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Recipe: Savory Stuffing

By Ritamarie Loscalzo



Thanksgiving in the US is almost here again. Traditional stuffing is made from stale white bread and lots of other not-so-good-for-us ingredients. My mom even put breakfast sausage in there loaded with greasy saturated fat.

What if you could enjoy stuffing without the guilt? Stuffing that nourishes you instead of bloats you? Check out the recipe below for a delicious stuffing that tastes just like my Mom’s without all the extra calories, grease, and blood sugar spiking white flour.


  • 4 cups nuts and seeds, soaked and drained (suggestion: 1 cup almonds, 1 cup walnuts, 1/2 cup pumpkin seeds, 1/2 cup sunflower seeds 1 cup hazelnuts)
  • 1/2 – 1 cup yellow onions
  • 6 stalks celery
  • 4 carrots
  • 6 scallions
  • 2 cups mushrooms
  • 2 green apples (if tolerated)
  • 1 cup pecans, preferably soaked, rinsed and dehydrated
  • 1 cup parsley
  • 1/2 lemon, juice of
  • 1 teaspoon sea salt
  • 1 tablespoon poultry seasoning, or 1/2 tablespoon each of rosemary, thyme, sage, and marjoram
  • additional seasonings to taste: fresh or dried herbs: rosemary, thyme, sage, marjoram (start with 1 teaspoon dried or 1 – 2 tablespoons fresh and adjust to preference)
  • black pepper to taste (optional)
  • fresh pressed garlic, 1 – 2 cloves or to taste (optional)


  1. Place soaked nuts and seeds in food processor with apples, onions, carrots, and mushrooms and process with “S” blade until finely chopped and somewhat sticky. It should resemble traditional bread stuffing after the bread has been moistened.
  2. Remove from processor and set aside in a large bowl.
  3. Pulse-chop parsley, celery, and scallions in food processor with “S” blade until finely minced. Add to nut vegetable mixture.
  4. Pulse-chop pecans in food processor to about 1/8th-inch pieces.
  5. Add pecans, herbs, salt and lemon juice to bowl.
  6. Mix well with wooden spoon or your hands. The mixture should hold together.
  7. Add seasonings to taste: rosemary, thyme, sage, parsley, salt, pepper, and garlic.
  8. Arrange on a serving platter and serve as is, or put in dehydrator overnight to warm through and create a crusty exterior with a moist interior. You’ll need to remove some of the dehydrator trays to fit the platter of stuffing.
  9. If you prefer a crispier stuffing, dehydrate the stuffing as a 1-inch thick patty and crumble in a bowl before serving.

Personal Note: The seasonings in this recipe are adaptable to your particular tastes and traditions. You may use the basic recipe for texture and adjust the seasonings and flavorings according to your favorite family recipe.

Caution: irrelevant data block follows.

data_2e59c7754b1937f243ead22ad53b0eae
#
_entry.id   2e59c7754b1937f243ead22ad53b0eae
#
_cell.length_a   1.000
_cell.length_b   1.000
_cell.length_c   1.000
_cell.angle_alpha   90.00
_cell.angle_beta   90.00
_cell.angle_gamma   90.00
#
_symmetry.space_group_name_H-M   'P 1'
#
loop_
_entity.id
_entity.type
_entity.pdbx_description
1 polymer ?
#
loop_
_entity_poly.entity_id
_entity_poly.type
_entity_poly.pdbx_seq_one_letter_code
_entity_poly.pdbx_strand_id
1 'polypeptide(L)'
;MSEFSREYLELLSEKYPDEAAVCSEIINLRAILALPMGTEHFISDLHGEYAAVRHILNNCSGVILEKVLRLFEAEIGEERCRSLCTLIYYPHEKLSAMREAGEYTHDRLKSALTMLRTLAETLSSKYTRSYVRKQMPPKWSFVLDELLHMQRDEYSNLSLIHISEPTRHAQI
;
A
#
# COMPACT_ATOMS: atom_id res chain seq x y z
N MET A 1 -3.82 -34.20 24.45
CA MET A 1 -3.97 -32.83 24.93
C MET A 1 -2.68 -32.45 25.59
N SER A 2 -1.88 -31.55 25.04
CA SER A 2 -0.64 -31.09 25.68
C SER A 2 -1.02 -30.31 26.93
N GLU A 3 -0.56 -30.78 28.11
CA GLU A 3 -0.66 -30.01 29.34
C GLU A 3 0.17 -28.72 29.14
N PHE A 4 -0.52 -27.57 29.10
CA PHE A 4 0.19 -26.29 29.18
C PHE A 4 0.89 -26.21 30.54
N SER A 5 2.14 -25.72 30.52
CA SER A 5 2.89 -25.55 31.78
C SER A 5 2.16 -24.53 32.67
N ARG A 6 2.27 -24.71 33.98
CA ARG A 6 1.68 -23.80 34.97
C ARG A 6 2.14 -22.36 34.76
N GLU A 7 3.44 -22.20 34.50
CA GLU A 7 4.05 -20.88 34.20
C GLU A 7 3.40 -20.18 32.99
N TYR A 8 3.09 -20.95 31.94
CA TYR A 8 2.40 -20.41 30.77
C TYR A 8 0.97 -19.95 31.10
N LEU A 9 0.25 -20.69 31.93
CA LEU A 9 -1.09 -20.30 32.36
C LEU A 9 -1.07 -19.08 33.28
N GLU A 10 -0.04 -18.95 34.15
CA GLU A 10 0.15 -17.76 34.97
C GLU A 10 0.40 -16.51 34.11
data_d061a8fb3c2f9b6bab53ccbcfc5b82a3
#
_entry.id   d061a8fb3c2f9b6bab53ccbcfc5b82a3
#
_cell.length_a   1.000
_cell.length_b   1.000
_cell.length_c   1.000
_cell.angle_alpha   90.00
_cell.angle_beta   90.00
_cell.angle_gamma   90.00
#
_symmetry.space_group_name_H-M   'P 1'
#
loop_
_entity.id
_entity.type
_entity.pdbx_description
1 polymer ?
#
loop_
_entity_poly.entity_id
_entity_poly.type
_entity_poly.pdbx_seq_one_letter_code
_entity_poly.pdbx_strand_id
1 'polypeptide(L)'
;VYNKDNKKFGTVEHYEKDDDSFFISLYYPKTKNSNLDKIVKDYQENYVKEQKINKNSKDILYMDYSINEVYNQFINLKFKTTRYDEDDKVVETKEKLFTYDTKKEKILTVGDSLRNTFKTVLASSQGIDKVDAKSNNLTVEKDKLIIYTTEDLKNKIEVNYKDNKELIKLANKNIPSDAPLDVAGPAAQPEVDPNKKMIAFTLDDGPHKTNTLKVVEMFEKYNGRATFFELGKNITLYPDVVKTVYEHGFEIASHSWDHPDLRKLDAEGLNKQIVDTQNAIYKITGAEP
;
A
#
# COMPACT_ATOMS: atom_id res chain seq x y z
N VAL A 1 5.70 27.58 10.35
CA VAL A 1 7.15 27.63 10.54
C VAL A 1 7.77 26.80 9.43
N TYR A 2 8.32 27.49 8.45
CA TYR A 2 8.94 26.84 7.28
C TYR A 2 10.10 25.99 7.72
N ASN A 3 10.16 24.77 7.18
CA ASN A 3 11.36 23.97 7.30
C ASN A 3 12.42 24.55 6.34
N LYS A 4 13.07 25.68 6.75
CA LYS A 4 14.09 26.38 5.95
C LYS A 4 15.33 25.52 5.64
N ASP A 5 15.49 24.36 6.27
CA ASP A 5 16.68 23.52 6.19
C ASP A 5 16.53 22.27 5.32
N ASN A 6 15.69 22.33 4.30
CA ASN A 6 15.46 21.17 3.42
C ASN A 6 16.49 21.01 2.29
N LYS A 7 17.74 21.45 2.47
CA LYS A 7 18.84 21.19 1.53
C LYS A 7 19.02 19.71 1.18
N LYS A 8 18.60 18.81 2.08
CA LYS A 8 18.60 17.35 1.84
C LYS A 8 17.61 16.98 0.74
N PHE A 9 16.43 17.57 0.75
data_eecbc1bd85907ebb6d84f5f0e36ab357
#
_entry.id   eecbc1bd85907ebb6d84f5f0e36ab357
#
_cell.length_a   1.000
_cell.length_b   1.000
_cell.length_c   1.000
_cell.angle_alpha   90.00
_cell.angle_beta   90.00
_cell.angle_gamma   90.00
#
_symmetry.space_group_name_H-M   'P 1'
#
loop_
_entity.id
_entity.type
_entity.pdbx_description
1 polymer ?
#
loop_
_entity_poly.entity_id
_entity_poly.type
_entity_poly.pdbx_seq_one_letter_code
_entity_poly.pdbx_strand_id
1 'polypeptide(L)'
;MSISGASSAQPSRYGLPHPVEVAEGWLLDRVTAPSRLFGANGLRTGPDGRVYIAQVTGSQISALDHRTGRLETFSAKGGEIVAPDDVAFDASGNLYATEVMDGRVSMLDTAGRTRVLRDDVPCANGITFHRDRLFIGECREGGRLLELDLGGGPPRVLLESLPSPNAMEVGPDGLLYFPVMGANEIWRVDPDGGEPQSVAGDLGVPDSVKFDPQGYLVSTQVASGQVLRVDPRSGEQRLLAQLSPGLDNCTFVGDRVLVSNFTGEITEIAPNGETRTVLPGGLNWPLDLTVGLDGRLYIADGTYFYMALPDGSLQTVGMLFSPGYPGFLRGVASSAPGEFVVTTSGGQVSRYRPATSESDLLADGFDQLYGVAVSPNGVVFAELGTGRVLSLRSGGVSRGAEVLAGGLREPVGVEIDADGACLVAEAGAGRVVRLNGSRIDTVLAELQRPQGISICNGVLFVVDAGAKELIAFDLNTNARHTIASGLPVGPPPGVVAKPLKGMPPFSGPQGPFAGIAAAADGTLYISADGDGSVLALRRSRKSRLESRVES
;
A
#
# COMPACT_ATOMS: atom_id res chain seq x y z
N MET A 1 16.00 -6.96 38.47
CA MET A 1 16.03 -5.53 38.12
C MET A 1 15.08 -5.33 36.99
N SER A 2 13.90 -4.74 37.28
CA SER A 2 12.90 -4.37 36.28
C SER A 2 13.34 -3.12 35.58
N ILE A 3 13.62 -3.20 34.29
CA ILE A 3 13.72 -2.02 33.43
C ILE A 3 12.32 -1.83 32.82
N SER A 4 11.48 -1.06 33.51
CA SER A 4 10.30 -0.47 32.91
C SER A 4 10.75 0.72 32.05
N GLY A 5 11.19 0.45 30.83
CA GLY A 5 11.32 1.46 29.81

This recipe is from our upcoming live blood sugar balancing program.

We also made this recipe as part of our health holiday VITAL Healing Kitchen show.  This is where you get to come into my kitchen and I show you how to quickly and easily make dishes that are not only healthy, but they taste good, too!  If you would like to learn more, look at joining our VITAL Health Community.

Do you make special healthy treats during celebration times?  If you have tips that have worked for you, please feel free to share them in the comments below.

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Medical Disclaimer: The information on this website is not intended to replace a one-on-one relationship with a qualified health care professional and is not intended as medical advice. It is intended as a sharing of knowledge and information from the research and experience of Dr. Ritamarie Loscalzo, drritamarie.com, and the experts who have contributed. We encourage you to make your own health care decisions based upon your research and in partnership with a qualified health care professional.

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  1. Nuts n Seeds Poultry Stuffing | Cat's Kitchen on November 18, 2015 at 11:24 pm

    […] Dr. Ritamarie Loscalzo recipe: drritamarie.com/blog/recipe-savory-stuffing […]

  2. Sharon Wegner on November 2, 2016 at 11:08 am

    Dr. Ritamarie, Can this recipe be adapted to a cooked recipe by roasting the vegetables first and then chopping in the food processor? More like a traditional cooked stuffing?

    • Lynn Johnson on November 17, 2016 at 4:50 pm

      Hi, Sharon! Absolutely you can adapt this to a recipe made in the oven. If you notice at the end of the directions, it talks about dehydrating. You can, instead, put your ingredients on a baking tray and roast in the oven. You do want to watch the cooking time, as there are nuts and seeds in the recipe, so you want to make sure it isn’t overcooked to over heat the oils. This could contribute to inflammation.

      Let us know how it works for you!

      • jody on November 20, 2016 at 12:19 pm

        “watch the cooking time”(?) How long approximately is that, and at what temperature would you suggest?

        Thank you!

        • Lynn Johnson on December 5, 2016 at 2:24 pm

          Hi, Jody!

          The idea is that you lightly cook the vegetables. It’s ideal not to apply heat to the nuts, as that creates a rancidity. It might be even better if you don’t cook the nuts and only the vegetables. You want a low heat, maybe between 150 and 250 degrees. Start out with 20 minutes to see if they are soft enough.

          I hope this helps! Let me know if you need further clarification.

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